Ministers expressed disappointment over the low level of mitigation ambition pledgedunder the 2
commitment period of the Kyoto Protocol. They hoped that the developedcountries who have taken commitments under the 2
commitment period of the Kyoto
Protocol will raise their ambition level in 2014 in consonance with science and theirhistorical responsibility. At the same time, they strongly emphasized that developedcountries which are not part of Kyoto Protocol or have not joined the 2
commitmentperiod must equally raise their ambition in the same timeframe and take on comparablemitigation commitments under the Convention.06.
In addition, Ministers stressed that actions of others can be enhanced further with greaterprovision of finance and technology transfer. They urged that, in the overall interest of raising global ambition, the developed countries must take the lead and scale up ambitionnot just in mitigation but also in adaptation, finance, technology transfer and capacitybuilding.07.
Ministers reiterated that the developing countries, including the BASIC countries havedone much to raise the global ambition. They have voluntarily presented their ambitiousnationally appropriate mitigation actions at the international level and have agreed to aregime of transparency of actions. These actions constitute far greater in quantum andimpact than those of the developed countries. Keeping in mind the need to enhanceglobal effort, Ministers urged the developed countries to come forward and reciprocatethe gesture and efforts of developing countries.08.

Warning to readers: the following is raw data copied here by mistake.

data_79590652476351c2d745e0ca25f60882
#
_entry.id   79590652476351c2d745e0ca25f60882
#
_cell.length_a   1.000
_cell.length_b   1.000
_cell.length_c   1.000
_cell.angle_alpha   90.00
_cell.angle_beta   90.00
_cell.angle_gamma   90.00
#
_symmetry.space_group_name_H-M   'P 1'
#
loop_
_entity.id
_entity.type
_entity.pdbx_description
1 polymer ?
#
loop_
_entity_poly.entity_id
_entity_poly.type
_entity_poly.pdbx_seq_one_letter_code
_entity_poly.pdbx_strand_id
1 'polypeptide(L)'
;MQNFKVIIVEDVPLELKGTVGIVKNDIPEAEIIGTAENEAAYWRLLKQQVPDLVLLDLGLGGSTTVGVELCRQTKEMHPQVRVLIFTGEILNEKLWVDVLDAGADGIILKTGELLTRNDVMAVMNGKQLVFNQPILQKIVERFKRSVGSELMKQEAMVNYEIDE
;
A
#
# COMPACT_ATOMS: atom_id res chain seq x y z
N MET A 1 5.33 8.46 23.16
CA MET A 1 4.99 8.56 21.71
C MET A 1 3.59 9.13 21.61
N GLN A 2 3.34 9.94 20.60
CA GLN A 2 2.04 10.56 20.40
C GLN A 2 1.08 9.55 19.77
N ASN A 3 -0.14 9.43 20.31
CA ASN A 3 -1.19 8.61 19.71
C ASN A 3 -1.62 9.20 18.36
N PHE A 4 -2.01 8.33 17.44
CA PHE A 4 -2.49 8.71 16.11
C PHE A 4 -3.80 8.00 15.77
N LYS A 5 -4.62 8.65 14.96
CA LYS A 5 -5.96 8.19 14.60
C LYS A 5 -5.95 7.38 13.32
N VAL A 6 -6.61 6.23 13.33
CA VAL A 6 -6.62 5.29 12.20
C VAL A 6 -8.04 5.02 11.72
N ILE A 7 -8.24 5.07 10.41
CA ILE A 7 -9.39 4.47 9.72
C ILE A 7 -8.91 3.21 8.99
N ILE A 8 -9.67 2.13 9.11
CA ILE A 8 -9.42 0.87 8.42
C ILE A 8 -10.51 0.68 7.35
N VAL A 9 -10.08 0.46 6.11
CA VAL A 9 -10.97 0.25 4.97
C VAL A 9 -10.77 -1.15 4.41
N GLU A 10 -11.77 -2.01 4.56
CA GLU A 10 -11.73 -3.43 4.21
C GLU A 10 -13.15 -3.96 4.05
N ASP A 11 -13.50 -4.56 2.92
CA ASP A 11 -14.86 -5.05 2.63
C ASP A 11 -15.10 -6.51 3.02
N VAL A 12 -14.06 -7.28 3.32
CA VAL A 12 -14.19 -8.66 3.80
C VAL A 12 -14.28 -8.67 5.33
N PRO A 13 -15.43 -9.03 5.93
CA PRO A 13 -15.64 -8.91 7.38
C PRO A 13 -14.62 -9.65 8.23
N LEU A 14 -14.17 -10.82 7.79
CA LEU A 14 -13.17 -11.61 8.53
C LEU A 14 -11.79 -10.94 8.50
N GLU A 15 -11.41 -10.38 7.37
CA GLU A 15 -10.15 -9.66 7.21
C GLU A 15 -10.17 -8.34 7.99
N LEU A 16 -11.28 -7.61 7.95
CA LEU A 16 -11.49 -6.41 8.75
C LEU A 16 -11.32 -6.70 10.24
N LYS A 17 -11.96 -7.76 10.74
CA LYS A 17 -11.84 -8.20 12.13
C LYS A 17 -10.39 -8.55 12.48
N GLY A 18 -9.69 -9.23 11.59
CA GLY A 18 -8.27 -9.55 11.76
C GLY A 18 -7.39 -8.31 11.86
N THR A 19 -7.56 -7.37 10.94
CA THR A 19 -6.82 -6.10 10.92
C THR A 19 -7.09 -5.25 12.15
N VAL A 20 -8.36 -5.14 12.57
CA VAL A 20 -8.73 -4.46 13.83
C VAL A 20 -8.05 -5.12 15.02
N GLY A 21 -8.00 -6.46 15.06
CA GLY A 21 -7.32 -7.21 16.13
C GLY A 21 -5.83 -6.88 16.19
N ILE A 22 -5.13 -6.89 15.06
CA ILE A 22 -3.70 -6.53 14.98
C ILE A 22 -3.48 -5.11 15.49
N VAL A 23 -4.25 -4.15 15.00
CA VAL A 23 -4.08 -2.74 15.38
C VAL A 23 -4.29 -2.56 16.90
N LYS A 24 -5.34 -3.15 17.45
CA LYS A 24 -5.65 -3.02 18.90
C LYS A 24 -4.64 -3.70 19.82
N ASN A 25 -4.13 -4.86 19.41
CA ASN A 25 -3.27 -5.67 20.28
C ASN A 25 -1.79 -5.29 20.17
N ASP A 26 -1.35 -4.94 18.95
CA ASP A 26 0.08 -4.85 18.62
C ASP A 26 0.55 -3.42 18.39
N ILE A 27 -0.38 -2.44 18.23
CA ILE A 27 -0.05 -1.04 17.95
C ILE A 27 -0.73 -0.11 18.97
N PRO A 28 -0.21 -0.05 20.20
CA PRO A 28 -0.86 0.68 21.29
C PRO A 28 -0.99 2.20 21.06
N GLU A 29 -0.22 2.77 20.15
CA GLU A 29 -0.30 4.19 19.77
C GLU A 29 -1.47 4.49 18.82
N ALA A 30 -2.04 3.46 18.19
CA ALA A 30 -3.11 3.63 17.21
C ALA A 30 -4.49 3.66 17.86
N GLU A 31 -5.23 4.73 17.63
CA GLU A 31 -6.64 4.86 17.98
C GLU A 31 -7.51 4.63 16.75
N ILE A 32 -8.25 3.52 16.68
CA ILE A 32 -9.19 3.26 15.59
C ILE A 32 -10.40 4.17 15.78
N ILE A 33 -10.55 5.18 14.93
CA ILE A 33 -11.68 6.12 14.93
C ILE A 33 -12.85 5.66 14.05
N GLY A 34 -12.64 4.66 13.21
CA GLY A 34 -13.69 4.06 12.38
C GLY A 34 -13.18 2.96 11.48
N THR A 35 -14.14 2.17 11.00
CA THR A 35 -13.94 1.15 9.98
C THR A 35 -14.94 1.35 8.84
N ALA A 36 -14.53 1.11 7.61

Ministers reaffirmed the centrality of the principles and provisions of UNFCCC process. Inthis regard they welcomed the Doha decision on agreed outcome pursuant to Bali ActionPlan that Parties efforts should be undertaken on the basis of equity and common butdifferentiated responsibilities and respective capabilities, and should be supported andenabled by finance, technology transfer and capacity building directed towardsdeveloping countries and should take into account their imperatives of equitable accessto sustainable development.09.
Ministers underlined the importance of means of implementation to enable themitigation and adaptation actions in developing countries and stressed that theobligations of developed countries to provide financial, technology transfer and capacitybuilding support to developing country Parties must be fulfilled to enhance theimplementation of Convention. They reiterated the importance of achieving the goal of providing US$ 100 billion per year by 2020 as committed by developed country Partiesand underscored the need for a clear roadmap in this regard. They expresseddisappointment on the lack of commitment to any roadmap to ratchet up the provision of such finance and called upon Annex I Parties to continue to provide, in the short term, atleast the same level as Fast Start Finance till the roadmap is delineated. They underscoredthe need for Global Environment Facility to provide additional financial resources todeveloping countries, including for preparing National Communications and BiennialUpdate Reports.